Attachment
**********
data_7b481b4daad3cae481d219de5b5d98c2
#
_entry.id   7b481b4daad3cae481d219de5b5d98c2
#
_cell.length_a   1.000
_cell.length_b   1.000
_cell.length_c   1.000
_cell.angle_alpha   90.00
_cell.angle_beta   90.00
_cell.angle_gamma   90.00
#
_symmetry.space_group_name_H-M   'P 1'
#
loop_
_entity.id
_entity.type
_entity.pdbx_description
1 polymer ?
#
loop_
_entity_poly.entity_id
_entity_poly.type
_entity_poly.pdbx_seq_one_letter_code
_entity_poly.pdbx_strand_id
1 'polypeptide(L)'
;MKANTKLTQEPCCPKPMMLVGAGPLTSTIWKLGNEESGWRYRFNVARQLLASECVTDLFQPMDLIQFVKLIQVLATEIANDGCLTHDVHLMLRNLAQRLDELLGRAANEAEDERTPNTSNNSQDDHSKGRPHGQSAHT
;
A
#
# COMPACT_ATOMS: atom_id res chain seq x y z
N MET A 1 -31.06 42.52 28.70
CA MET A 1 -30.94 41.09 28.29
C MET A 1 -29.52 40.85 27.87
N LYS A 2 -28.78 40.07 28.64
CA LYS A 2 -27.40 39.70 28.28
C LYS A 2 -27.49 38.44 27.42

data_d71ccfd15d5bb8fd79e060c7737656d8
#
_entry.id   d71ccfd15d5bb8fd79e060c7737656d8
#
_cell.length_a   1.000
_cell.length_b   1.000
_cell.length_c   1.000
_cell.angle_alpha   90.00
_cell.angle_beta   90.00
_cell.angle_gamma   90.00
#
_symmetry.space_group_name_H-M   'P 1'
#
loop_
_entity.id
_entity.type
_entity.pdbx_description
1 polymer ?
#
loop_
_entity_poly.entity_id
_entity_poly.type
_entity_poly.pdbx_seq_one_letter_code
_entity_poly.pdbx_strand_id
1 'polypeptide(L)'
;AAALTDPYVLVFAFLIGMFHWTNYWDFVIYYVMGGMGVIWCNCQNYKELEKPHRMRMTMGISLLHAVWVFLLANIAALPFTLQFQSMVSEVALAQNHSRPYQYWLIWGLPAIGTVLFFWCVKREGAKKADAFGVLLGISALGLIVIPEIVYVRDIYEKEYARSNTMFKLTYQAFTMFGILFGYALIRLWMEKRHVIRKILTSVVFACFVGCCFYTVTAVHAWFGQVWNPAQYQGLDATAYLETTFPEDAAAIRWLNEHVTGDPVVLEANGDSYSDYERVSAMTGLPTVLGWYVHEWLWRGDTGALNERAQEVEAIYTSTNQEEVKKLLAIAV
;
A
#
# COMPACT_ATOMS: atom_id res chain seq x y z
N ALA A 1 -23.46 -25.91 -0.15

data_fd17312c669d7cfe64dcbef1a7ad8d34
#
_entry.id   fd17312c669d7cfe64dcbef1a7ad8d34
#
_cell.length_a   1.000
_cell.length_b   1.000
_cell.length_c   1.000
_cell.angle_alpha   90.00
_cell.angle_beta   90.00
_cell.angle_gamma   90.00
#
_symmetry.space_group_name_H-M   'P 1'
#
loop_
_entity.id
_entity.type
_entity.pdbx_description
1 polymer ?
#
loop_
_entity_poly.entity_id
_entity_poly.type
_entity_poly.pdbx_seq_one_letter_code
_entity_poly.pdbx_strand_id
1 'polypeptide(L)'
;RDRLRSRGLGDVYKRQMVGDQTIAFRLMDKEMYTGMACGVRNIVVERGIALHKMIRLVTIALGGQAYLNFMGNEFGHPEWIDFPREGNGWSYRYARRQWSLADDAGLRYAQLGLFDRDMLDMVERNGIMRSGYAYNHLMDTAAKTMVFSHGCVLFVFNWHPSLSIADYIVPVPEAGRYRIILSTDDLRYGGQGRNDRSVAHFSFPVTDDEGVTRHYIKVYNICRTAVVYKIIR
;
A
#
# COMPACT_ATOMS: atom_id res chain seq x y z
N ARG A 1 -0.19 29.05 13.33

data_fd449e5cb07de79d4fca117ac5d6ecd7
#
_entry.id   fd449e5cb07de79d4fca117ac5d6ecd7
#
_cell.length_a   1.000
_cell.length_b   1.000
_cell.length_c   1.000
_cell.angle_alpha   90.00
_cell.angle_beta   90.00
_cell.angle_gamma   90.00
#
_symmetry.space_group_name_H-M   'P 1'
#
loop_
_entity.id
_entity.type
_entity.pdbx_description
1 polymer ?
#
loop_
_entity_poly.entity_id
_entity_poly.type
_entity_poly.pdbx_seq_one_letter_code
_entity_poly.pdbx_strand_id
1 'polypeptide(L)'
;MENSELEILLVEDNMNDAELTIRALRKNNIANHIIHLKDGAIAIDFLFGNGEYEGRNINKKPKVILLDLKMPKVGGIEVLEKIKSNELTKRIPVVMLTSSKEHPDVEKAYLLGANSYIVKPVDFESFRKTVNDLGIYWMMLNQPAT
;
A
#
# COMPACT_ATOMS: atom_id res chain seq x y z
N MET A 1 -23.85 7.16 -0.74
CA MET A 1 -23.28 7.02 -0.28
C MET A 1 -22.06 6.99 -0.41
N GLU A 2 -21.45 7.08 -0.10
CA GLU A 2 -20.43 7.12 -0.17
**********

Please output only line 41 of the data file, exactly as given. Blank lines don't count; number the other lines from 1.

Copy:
_cell.length_a   1.000